Recently I talked about the way the English word “tip” is pronounced “chip” in Japanese, part of an odd linguistic phenomenon that essentially says that the farther back a foreign loan word was imported into Japanese, the more “corrupted” it will sound. (The popular marble-in-a-bottle drink ramune is another example — it started out as “lemonade” back in the 1870s. I’d also bet money that the word donmai (from “don’t mind,” meaning “nevermind”) has been in use at leasat 50 years or more based on how strange it sounds today.) Part of the strangeness of speaking Japanese includes re-mapping certain English words in your own brain. For reasons similar to the odd pronunciation of “tip,” the English word “anti” usually becomes anchi when used in Japanese, and it really takes effort to get used to hearing about “anchi-aging” vitamins. Another odd word is “micro,” which is pronounced the way we use it in English half the time, and like “meecro” the other half, with no pattern.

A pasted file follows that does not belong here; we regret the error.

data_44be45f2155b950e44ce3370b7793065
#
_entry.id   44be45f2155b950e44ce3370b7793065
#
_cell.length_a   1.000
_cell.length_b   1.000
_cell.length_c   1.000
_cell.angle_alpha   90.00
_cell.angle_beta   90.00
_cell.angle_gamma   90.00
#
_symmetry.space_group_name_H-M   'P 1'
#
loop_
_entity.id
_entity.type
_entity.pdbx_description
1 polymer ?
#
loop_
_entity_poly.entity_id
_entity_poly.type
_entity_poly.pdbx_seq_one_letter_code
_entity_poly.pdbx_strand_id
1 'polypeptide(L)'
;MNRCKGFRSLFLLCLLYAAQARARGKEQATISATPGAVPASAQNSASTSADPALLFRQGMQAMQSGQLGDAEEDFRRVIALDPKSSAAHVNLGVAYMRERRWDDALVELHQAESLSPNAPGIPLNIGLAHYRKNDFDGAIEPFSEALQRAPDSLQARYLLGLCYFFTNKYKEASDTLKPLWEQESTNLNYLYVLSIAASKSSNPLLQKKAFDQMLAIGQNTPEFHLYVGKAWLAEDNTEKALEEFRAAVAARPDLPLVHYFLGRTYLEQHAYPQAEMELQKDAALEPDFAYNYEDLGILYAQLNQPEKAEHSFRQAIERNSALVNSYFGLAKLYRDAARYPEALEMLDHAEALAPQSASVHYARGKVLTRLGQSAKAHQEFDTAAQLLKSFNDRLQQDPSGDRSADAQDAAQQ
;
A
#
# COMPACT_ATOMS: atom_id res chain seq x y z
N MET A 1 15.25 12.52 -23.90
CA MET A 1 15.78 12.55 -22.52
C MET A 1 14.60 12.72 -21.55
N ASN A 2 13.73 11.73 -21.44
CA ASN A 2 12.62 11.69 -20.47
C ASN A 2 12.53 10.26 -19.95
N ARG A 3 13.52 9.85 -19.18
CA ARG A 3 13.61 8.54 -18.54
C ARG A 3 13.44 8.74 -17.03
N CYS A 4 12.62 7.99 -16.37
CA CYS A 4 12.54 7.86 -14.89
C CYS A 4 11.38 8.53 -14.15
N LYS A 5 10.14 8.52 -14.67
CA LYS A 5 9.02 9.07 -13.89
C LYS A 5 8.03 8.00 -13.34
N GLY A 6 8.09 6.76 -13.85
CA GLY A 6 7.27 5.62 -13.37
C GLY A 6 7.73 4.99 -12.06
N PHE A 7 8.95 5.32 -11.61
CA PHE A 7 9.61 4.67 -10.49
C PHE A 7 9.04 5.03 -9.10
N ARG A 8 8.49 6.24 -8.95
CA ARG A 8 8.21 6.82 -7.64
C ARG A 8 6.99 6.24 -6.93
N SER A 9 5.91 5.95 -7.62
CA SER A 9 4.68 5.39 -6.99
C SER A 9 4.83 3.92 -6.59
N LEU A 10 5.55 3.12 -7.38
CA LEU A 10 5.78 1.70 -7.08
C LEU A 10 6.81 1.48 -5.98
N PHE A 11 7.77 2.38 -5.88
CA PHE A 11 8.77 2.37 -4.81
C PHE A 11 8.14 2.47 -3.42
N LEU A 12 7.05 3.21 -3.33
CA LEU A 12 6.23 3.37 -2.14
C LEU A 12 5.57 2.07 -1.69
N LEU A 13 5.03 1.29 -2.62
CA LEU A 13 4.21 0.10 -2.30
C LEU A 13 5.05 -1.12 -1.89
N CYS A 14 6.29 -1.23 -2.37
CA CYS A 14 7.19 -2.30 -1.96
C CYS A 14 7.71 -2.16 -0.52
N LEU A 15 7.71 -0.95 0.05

“Honey I Shrunk the Kids” is “Micro Kids” in Japanese, pronounced “mee-cro.”